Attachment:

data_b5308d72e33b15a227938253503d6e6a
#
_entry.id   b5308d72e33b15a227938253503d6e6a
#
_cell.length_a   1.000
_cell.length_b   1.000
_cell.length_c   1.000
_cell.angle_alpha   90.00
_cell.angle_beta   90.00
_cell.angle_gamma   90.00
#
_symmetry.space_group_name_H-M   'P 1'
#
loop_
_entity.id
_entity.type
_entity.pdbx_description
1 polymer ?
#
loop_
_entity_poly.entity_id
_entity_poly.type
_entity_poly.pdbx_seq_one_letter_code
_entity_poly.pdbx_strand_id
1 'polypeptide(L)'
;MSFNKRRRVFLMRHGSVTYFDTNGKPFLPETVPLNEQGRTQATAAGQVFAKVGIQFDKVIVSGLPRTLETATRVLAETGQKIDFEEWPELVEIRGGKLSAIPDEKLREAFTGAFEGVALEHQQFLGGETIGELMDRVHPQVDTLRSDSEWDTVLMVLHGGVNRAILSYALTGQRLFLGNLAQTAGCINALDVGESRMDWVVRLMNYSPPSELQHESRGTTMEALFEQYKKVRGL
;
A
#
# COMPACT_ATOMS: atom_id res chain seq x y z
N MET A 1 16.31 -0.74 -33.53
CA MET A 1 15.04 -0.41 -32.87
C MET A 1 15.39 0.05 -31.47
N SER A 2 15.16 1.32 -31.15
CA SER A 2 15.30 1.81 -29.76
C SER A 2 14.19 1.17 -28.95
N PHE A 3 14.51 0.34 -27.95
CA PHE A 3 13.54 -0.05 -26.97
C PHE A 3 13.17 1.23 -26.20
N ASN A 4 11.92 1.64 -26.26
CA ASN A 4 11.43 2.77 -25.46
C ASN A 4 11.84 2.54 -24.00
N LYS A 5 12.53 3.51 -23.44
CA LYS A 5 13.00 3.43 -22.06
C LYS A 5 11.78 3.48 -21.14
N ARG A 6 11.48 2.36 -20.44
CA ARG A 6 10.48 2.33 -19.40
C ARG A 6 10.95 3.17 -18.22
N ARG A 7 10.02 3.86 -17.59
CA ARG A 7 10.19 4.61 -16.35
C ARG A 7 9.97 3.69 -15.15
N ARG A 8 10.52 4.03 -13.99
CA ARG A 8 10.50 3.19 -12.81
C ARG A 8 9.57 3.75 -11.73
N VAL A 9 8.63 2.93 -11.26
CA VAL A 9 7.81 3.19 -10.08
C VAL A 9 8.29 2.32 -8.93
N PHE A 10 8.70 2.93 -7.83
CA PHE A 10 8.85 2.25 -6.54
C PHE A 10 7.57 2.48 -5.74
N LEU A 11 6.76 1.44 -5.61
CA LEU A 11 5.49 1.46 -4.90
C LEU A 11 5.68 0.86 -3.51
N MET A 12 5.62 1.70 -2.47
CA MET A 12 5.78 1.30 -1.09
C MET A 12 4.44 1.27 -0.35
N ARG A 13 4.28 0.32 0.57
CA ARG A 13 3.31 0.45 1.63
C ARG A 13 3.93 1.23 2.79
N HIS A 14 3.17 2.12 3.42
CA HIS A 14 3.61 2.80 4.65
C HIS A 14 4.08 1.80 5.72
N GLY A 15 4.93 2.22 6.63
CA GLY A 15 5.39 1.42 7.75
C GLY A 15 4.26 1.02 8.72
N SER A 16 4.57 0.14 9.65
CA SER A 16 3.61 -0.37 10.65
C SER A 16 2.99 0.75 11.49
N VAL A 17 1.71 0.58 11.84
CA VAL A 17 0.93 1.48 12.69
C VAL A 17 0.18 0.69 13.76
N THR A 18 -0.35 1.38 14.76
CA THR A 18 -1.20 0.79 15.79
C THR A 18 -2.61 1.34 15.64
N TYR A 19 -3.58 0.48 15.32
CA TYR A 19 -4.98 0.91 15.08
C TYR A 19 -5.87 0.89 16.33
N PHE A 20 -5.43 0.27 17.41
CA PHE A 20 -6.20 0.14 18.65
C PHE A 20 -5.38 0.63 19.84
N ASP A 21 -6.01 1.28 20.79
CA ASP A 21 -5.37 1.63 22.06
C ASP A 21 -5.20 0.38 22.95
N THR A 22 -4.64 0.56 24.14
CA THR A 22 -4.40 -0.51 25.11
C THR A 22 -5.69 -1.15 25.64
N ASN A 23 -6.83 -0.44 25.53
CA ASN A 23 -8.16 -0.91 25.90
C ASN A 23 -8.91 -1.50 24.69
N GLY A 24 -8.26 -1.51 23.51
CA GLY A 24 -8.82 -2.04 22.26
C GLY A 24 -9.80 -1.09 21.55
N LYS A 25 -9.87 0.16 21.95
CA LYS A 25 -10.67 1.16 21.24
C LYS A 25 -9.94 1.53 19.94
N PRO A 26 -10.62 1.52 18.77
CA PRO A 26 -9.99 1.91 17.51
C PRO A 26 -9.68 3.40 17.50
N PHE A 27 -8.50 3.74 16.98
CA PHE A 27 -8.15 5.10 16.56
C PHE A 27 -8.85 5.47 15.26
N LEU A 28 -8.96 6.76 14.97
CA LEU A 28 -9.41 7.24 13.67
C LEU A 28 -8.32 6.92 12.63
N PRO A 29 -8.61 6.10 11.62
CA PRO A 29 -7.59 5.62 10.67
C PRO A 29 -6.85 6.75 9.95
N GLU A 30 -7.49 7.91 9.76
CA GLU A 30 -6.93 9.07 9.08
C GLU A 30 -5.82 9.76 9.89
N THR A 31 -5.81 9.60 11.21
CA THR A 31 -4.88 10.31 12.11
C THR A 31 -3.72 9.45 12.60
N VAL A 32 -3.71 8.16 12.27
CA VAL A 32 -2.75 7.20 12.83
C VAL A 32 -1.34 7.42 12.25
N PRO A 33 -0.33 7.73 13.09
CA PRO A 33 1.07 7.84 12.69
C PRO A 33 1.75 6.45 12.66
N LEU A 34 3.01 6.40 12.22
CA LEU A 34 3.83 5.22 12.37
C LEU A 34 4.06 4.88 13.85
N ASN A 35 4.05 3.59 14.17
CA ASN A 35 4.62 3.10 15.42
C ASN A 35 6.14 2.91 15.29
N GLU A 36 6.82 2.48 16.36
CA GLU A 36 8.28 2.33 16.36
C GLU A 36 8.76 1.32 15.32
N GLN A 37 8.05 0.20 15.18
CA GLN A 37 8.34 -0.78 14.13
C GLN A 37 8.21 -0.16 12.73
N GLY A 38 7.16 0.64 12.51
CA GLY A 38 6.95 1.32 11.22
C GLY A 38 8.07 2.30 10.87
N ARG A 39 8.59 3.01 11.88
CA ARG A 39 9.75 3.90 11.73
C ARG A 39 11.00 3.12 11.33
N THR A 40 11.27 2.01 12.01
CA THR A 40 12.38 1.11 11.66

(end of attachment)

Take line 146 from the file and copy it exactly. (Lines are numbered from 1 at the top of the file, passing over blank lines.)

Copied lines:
CA ARG A 39 9.75 3.90 11.73